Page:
Mocs GlanceSamford (2-1, 1-0 SoCon) at UTC (1-2, 0-0)Saturday, 7 p.m.Finley Stadium96.1 FM
The University of Tennessee at Chattanooga football program has been vastly improved since Russ Huesman took over five years ago, speeding through winning seasons four times and a share of the Southern Conference championship in 2013.
The one speed bump that has prevented them from earning a playoff berth has been the failure to win close games. UTC has lost 10 straight games decided by three points or less, including last year's 17-14 overtime defeat at Samford that cost the Mocs the outright league title and the automatic playoff bid that comes with it.
"I'm going to put it on everybody," Huesman said this week. "As coaches we have to make sure we're putting our guys in the best positions to be successful in tight games. Once we put you in position, now go make a play. It's been all of us -- a collective group. We may not have called the best things, we may not have made a play when we had the opportunity, but it's all of us, coaches and players."
It's been a frustrating hodgepodge of poor offensive execution, defensive lapses, special-teams mishaps, untimely penalties and fateful coaching calls that has led to UTC's inability to close out close games.
Two losses by a combined five points last year prevented the Mocs from having a 10-win season and earning their first playoff appearance since 1984. UTC had a potential game-clinching touchdown called back by a questionable fourth-quarter penalty in what became a two-point loss at Georgia Southern, and later in the season, after rallying from a 14-point deficit to force overtime at Samford, a potential winning touchdown pass spiraled just inches from the outstretched fingertips of Taharin Tyson. One play later the Mocs missed a chip-shot field goal, allowing Bulldogs students to storm the field in celebration.
"Absolutely we're aware of the streak," Tyson said. "It's definitely in the back of our minds as one of those things like 'Here we go again' whenever it's late and the game is close. As one of the leaders of this team, I should be able to talk to the guys about staying calm in those situations.
"It shows we're a good team, but at the same time it shows we haven't finished the way we should. That's something we've really been working on."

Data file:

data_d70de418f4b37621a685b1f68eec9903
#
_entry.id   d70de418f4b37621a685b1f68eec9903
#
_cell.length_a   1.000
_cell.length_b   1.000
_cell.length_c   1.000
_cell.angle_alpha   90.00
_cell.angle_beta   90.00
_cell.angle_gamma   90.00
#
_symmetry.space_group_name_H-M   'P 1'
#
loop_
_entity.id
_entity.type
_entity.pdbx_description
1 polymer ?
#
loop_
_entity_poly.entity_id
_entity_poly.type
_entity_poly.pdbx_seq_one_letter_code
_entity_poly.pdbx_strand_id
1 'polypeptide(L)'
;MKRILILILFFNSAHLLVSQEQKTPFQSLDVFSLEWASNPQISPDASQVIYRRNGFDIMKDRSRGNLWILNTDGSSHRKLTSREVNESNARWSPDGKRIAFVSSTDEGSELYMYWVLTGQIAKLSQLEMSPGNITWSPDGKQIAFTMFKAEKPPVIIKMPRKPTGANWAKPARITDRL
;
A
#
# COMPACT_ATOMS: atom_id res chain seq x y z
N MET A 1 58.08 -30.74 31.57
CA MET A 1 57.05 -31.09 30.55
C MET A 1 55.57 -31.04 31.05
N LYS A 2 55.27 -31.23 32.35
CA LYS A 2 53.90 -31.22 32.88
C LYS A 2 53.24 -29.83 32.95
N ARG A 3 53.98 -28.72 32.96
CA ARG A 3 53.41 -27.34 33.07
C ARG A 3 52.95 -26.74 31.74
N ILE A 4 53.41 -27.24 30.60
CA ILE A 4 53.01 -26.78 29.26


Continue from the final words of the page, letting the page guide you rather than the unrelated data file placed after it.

As the conference schedule begins, players and coaches are aware of the importance of redirecting the outcome of close games in their favor. Nearly 45 percent of SoCon contests last year were decided by one possession, and should the Mocs reach the playoffs, most of those games also come down to the final minutes.
By comparison, over the same five-year stretch, Samford is 5-5 in games decided by three points or less.
"You have to execute, but a lot of it is mental, too," Tyson added. "We have to learn to close the thing out, and that's all from mental focus and attention to detail. Experience of doing it gives you confidence that you'll find a way to get it done late."
During Huesman's first season (2009), UTC won three one-possession games, including a three-point win over The Citadel in mid-November. That was the program's last victory in a game that close.
The next season the Mocs suffered a pair of losses by a combined five points, then followed that with perhaps the most frustrating stretch of the Huesman era. In 2011, the only year the Mocs failed to finish with a winning record under Huesman, they lost five games by a total of 12 points -- three by 28-27 margins as well as a two-point loss at Appalachian State and a seven-point defeat to Furman. The 2012 season was cut short of reaching the playoffs because of two overtime losses and a three-point loss in regulation.
In UTC's 100 games before Huesman arrived, the Mocs went 26-74 and kept only 17 of those losses within one possession. The rest were by more than 17 points.
With the current staff's ability to recruit better talent into the program and an upgrade in coaching those players, UTC has proven it can compete against top-tier FCS programs. The next step is to begin delivering the gut-punch defeats instead of being on the receiving end of heartbreaking losses.
"It's on us to do the small things early and throughout the game, because those can become big plays that will put us in position to win close games," said senior defensive end Zach Rayl. "We have to be confident and believe we can win in those situations. That's something we're still building right now."
Contact Stephen Hargis at email@example.com or 423-757-6293.